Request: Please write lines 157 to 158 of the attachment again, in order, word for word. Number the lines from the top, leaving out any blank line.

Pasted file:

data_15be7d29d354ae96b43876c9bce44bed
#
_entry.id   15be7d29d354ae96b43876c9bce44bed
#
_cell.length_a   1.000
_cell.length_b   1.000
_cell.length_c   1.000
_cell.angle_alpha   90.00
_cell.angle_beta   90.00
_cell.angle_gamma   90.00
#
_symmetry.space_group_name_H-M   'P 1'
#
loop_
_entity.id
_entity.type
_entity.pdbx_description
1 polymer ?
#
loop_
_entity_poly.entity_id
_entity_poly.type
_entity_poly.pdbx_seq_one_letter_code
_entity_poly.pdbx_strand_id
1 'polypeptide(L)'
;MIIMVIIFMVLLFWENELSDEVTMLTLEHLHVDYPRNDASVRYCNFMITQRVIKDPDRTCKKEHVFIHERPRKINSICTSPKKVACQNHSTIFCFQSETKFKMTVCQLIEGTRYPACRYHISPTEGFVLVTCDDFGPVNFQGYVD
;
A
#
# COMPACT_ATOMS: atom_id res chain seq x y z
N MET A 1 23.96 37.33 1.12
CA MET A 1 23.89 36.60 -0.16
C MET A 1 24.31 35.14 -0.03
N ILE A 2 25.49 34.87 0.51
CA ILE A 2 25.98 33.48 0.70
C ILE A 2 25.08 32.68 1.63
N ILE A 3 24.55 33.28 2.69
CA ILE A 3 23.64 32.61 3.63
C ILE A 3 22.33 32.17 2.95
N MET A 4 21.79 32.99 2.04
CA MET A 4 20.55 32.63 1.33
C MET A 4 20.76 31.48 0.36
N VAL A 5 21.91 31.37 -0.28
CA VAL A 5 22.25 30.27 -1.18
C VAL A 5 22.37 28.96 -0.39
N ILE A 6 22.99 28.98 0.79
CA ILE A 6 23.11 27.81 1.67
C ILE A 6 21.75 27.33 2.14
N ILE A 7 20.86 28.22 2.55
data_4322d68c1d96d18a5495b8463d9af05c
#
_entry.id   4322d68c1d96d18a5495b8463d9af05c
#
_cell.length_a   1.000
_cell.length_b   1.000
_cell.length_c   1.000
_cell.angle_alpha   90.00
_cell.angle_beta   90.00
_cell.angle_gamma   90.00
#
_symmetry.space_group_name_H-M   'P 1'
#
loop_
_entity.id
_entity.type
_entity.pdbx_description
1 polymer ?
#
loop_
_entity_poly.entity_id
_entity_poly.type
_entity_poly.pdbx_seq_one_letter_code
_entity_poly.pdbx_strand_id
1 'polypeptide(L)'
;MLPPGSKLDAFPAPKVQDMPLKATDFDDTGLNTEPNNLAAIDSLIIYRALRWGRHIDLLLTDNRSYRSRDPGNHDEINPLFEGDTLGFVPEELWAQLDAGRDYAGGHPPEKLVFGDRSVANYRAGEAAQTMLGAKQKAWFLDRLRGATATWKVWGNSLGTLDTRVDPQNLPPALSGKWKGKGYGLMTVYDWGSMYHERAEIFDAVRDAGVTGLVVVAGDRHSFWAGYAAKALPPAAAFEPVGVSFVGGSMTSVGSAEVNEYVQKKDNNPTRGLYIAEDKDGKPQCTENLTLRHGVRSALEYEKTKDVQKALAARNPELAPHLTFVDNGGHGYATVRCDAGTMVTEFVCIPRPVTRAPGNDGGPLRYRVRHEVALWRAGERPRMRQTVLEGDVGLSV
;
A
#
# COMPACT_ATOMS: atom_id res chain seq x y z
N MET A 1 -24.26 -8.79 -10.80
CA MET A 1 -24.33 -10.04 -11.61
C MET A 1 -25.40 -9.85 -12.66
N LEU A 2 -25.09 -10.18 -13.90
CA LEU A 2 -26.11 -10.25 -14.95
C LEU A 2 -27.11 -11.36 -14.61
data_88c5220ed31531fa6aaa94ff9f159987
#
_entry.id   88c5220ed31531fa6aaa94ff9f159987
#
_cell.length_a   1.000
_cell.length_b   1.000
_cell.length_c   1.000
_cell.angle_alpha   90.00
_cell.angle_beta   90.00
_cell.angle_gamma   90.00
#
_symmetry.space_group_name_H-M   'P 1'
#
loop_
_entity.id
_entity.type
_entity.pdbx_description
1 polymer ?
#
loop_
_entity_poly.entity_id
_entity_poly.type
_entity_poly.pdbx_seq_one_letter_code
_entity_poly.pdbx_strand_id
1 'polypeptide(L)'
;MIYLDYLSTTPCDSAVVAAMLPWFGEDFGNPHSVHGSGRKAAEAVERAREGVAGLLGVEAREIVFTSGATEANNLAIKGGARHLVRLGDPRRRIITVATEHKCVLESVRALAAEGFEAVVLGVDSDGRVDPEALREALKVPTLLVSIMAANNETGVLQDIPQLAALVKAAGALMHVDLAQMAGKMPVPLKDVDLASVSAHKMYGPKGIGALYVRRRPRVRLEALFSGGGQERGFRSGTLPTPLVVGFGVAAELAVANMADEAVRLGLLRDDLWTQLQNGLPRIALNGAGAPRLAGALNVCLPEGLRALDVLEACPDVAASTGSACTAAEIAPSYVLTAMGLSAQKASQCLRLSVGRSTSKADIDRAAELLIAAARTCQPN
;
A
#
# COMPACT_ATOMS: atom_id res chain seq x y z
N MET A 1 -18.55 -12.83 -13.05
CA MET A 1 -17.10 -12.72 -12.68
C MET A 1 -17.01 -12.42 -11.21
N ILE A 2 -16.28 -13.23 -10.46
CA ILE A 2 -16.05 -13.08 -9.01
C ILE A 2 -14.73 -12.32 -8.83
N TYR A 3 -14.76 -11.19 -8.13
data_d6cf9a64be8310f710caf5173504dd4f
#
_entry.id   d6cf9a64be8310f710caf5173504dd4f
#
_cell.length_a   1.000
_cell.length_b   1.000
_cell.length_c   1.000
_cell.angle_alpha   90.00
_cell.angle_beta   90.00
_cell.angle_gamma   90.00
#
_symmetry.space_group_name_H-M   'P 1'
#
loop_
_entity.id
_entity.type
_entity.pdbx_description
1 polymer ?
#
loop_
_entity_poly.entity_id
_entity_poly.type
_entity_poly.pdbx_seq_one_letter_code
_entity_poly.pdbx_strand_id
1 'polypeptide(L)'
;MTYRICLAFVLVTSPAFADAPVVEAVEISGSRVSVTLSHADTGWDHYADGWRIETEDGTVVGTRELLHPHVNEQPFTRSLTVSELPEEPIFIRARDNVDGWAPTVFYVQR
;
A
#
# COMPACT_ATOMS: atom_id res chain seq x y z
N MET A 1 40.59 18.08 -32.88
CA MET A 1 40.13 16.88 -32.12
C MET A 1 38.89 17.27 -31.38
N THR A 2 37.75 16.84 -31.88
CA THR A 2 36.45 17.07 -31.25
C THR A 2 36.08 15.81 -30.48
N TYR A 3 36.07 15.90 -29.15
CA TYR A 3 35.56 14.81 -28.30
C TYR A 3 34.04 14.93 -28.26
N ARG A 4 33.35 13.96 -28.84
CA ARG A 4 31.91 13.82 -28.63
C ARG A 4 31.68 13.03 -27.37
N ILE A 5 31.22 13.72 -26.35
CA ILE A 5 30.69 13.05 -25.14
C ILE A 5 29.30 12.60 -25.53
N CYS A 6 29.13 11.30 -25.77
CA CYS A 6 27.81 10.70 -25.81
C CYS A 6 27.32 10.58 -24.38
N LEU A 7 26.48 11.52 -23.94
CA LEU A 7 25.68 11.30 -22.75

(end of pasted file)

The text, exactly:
CA THR A 2 36.45 17.07 -31.25
C THR A 2 36.08 15.81 -30.48